There shouldn't be any guilt or shaming in what we eat, but I believe that we should be aware of the effects of what we put in our body. I know what it's like to struggle with the urge to eat convenient food, sweet tasty desserts, and salty satisfying snacks. When I give in and eat that pint of plant based "nice cream," or bag of "vegan junk food," (yes, Oreo's are vegan,) I try to come back strong the next day and refocus my efforts on a whole food plant based diet. I have no right to look down on any other person for their food choices, and I strongly believe that we each have the power to change ourselves, our quality of life, and our health destiny. I invite you to look into these topics, to explore the science, and come to your own conclusions. (NutritionFacts.org is a great place to start!) Our bodies have an amazing ability to respond to threats, and fight off disease when we give them the best tools available, and those tools are most readily available in the produce aisle at your grocery store.
I think one of the most common knocks against plant based enthusiasts is the accusation that we cherry pick evidence that suits our beliefs. And yes it is true that I am very influenced by doctors and scientists who are convinced that the majority of evidence points to disease prevention through a plant based diet, including regular exercise. But even mainstream sources continue to stress the inclusion of certain types of good foods, and the exclusion of dangerous food products from our diet to promote cancer prevention. If you've ever seen the movie, "What The Health," you know that large organizations that receive massive amounts of money are weary of stepping on any toes in fear of losing their funding and support. But even the American Cancer Society's web page offers this advice when it comes to a healthy lifestyle:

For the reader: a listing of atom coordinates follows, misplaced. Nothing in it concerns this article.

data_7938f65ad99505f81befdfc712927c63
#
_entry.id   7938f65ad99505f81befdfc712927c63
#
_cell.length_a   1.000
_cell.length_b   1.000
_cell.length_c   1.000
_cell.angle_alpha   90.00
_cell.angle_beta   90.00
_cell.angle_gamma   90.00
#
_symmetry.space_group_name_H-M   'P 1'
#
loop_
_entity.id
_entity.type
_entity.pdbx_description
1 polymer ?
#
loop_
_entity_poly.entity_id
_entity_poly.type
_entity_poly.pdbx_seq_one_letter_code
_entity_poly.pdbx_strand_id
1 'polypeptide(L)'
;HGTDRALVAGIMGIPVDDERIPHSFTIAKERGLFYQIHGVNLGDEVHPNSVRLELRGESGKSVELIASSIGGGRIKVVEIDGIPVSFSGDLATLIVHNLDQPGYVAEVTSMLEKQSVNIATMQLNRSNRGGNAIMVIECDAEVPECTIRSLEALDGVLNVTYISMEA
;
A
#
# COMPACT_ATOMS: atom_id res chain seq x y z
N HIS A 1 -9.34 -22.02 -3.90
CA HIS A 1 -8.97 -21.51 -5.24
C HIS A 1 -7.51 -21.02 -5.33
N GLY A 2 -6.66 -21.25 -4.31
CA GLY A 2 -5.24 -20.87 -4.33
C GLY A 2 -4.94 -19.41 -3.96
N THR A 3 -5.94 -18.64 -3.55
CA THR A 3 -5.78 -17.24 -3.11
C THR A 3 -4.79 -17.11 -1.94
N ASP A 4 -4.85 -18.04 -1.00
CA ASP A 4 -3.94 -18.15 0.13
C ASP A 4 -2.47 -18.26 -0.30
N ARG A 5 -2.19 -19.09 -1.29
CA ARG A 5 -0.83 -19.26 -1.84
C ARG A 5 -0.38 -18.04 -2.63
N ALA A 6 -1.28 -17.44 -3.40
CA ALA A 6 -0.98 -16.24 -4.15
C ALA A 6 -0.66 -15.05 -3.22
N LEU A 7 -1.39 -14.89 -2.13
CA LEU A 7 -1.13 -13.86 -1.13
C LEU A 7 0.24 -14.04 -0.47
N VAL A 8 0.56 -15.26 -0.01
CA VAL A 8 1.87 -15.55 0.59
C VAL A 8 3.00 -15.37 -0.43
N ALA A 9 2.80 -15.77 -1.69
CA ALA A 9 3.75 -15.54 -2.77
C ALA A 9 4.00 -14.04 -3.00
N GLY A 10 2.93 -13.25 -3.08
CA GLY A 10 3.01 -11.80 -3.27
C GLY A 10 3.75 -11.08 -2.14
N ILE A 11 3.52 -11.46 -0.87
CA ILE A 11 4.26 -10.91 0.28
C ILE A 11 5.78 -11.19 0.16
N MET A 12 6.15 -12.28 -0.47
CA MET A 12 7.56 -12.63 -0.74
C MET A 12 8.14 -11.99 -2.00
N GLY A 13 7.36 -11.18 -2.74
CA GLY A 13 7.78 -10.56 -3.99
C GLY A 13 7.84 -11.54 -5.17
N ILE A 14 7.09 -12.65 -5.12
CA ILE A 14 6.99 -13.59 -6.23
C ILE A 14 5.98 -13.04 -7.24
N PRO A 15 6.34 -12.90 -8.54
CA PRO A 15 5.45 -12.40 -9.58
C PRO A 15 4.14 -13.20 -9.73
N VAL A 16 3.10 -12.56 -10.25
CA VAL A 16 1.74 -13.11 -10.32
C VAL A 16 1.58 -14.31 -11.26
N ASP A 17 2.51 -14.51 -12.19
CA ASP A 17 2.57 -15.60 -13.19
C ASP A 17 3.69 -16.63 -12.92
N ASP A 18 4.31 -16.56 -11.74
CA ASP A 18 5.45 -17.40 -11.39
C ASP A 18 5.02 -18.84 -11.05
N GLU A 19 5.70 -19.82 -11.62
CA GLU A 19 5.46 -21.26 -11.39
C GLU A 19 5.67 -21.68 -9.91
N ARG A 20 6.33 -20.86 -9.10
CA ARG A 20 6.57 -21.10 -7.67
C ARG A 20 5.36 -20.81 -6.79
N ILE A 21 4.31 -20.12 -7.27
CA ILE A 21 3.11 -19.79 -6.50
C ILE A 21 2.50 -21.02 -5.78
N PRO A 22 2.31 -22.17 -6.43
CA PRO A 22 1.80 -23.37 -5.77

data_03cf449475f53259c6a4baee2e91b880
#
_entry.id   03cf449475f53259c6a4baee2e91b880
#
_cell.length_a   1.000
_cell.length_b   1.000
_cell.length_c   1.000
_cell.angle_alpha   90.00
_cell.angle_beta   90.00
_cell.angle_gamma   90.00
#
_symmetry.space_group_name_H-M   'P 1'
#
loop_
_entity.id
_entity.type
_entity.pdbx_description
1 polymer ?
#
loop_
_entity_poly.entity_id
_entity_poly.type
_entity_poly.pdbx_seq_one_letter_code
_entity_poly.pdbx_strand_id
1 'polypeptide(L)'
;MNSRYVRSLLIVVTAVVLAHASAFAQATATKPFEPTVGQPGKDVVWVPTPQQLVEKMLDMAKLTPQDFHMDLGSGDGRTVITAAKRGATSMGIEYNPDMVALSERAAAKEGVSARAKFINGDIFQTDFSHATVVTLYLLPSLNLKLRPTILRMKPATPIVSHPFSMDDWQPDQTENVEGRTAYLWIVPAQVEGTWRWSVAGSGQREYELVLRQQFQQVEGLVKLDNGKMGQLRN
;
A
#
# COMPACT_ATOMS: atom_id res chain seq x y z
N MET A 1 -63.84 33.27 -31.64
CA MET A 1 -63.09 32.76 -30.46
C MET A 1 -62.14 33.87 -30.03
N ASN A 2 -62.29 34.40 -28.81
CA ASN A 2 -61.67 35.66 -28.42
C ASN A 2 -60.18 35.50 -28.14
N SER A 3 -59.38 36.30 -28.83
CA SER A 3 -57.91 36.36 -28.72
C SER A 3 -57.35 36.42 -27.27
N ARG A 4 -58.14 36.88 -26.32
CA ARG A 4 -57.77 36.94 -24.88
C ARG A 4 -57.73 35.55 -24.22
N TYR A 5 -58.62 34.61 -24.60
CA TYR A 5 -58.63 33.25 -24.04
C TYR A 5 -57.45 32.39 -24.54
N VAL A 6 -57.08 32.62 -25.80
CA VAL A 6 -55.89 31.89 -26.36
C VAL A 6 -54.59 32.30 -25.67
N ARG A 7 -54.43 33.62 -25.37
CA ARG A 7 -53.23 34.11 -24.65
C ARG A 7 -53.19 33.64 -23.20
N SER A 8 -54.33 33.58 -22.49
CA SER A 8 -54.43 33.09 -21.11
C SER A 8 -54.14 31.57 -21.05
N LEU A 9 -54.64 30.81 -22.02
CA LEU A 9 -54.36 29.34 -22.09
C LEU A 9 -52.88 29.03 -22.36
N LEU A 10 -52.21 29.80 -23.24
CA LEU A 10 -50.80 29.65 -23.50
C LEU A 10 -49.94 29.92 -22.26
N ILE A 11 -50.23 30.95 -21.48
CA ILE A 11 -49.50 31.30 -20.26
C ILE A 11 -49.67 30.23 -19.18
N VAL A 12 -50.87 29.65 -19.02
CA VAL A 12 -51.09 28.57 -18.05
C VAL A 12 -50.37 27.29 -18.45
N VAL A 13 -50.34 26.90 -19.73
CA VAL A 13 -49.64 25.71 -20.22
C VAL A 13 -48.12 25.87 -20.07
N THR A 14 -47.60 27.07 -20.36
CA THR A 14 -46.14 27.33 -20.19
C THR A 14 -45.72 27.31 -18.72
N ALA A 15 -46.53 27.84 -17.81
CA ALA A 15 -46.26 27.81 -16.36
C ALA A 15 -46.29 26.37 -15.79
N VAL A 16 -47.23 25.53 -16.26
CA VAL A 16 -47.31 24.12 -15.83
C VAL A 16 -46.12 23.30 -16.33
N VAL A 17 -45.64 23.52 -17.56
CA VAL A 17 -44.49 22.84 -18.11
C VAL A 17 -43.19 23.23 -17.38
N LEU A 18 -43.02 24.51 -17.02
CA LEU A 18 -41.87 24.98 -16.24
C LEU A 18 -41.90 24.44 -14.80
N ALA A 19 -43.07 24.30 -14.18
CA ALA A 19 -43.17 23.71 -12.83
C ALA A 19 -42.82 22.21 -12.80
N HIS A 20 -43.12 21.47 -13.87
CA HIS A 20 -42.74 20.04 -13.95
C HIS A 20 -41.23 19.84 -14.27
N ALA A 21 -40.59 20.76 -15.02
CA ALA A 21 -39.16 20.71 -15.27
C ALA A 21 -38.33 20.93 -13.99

"A healthy eating pattern includes…
Foods high in vitamins, minerals, and other nutrients
Foods that are not high in calories, and that help you get to and stay at a healthy body weight
A colorful variety of vegetables – dark green, red, and orange
Fiber-rich beans and peas
A colorful variety of fruits
Whole grains (in bread, pasta, etc.) and brown rice
A healthy eating pattern limits or does not include…
Red meats like beef, pork, and lamb
Processed meats like bacon, sausage, luncheon meats, and hot dogs
Sugar-sweetened beverages, including soft drinks, sports drinks, and fruit drinks
Highly processed foods and refined grain products."
I've heard people say before that they just couldn't learn to live without animal products in their diet. But I'm here to tell you it's not as hard as you think, once you find alternatives, create new habits, and discover the health benefits. You may in fact find that you have more energy and clarity, and enjoy foods and flavors even more than before. And I would like to suggest, without one bit of sarcasm, and with all my heart, that asking yourself to live without these dangerous foods is easier than asking your loved ones to possibly live without you. Thank you so much for reading and listening. I wish you and your family the best of health. May we all help each other to achieve it!
To see what I've been cooking in my kitchen, follow me on Instagram: Kevin B (@kevb1973)